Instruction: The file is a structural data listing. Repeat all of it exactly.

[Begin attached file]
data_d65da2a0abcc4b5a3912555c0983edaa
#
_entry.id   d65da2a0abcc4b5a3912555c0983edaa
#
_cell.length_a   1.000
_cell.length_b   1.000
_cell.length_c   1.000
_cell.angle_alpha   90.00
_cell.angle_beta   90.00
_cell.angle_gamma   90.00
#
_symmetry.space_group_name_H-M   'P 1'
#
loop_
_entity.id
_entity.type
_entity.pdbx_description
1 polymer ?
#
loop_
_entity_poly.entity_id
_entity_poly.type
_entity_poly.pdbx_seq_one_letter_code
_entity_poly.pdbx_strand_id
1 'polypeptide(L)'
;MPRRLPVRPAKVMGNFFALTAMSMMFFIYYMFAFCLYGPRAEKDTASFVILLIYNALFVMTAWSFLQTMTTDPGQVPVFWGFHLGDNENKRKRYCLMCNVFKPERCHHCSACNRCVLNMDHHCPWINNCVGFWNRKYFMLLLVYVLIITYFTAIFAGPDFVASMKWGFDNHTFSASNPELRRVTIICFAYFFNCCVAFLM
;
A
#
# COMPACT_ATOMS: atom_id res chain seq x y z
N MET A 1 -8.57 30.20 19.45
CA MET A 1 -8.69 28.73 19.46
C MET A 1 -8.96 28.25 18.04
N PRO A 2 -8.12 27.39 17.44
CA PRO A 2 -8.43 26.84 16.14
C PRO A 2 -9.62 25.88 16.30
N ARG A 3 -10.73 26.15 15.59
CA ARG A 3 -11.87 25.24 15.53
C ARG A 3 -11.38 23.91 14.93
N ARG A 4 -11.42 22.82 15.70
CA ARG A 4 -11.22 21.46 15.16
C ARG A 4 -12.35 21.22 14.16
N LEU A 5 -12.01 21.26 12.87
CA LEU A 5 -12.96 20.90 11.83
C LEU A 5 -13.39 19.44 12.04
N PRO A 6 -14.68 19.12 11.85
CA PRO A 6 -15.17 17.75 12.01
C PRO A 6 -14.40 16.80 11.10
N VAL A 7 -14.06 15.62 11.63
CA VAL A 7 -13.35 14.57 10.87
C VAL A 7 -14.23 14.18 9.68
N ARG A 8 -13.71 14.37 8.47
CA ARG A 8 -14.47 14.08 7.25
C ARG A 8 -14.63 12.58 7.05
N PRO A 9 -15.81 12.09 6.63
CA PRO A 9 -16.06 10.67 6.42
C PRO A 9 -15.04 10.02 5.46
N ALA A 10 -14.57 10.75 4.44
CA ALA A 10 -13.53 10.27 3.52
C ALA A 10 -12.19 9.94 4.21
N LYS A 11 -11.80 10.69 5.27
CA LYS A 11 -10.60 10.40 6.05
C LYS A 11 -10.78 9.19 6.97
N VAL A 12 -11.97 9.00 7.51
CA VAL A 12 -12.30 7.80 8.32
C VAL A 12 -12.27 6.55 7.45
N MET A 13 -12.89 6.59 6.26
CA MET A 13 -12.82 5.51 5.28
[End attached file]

data_d65da2a0abcc4b5a3912555c0983edaa
#
_entry.id   d65da2a0abcc4b5a3912555c0983edaa
#
_cell.length_a   1.000
_cell.length_b   1.000
_cell.length_c   1.000
_cell.angle_alpha   90.00
_cell.angle_beta   90.00
_cell.angle_gamma   90.00
#
_symmetry.space_group_name_H-M   'P 1'
#
loop_
_entity.id
_entity.type
_entity.pdbx_description
1 polymer ?
#
loop_
_entity_poly.entity_id
_entity_poly.type
_entity_poly.pdbx_seq_one_letter_code
_entity_poly.pdbx_strand_id
1 'polypeptide(L)'
;MPRRLPVRPAKVMGNFFALTAMSMMFFIYYMFAFCLYGPRAEKDTASFVILLIYNALFVMTAWSFLQTMTTDPGQVPVFWGFHLGDNENKRKRYCLMCNVFKPERCHHCSACNRCVLNMDHHCPWINNCVGFWNRKYFMLLLVYVLIITYFTAIFAGPDFVASMKWGFDNHTFSASNPELRRVTIICFAYFFNCCVAFLM
;
A
#
# COMPACT_ATOMS: atom_id res chain seq x y z
N MET A 1 -8.57 30.20 19.45
CA MET A 1 -8.69 28.73 19.46
C MET A 1 -8.96 28.25 18.04
N PRO A 2 -8.12 27.39 17.44
CA PRO A 2 -8.43 26.84 16.14
C PRO A 2 -9.62 25.88 16.30
N ARG A 3 -10.73 26.15 15.59
CA ARG A 3 -11.87 25.24 15.53
C ARG A 3 -11.38 23.91 14.93
N ARG A 4 -11.42 22.82 15.70
CA ARG A 4 -11.22 21.46 15.16
C ARG A 4 -12.35 21.22 14.16
N LEU A 5 -12.01 21.26 12.87
CA LEU A 5 -12.96 20.90 11.83
C LEU A 5 -13.39 19.44 12.04
N PRO A 6 -14.68 19.12 11.85
CA PRO A 6 -15.17 17.75 12.01
C PRO A 6 -14.40 16.80 11.10
N VAL A 7 -14.06 15.62 11.63
CA VAL A 7 -13.35 14.57 10.87
C VAL A 7 -14.23 14.18 9.68
N ARG A 8 -13.71 14.37 8.47
CA ARG A 8 -14.47 14.08 7.25
C ARG A 8 -14.63 12.58 7.05
N PRO A 9 -15.81 12.09 6.63
CA PRO A 9 -16.06 10.67 6.42
C PRO A 9 -15.04 10.02 5.46
N ALA A 10 -14.57 10.75 4.44
CA ALA A 10 -13.53 10.27 3.52
C ALA A 10 -12.19 9.94 4.21
N LYS A 11 -11.80 10.69 5.27
CA LYS A 11 -10.60 10.40 6.05
C LYS A 11 -10.78 9.19 6.97
N VAL A 12 -11.97 9.00 7.51
CA VAL A 12 -12.30 7.80 8.32
C VAL A 12 -12.27 6.55 7.45
N MET A 13 -12.89 6.59 6.26
CA MET A 13 -12.82 5.51 5.28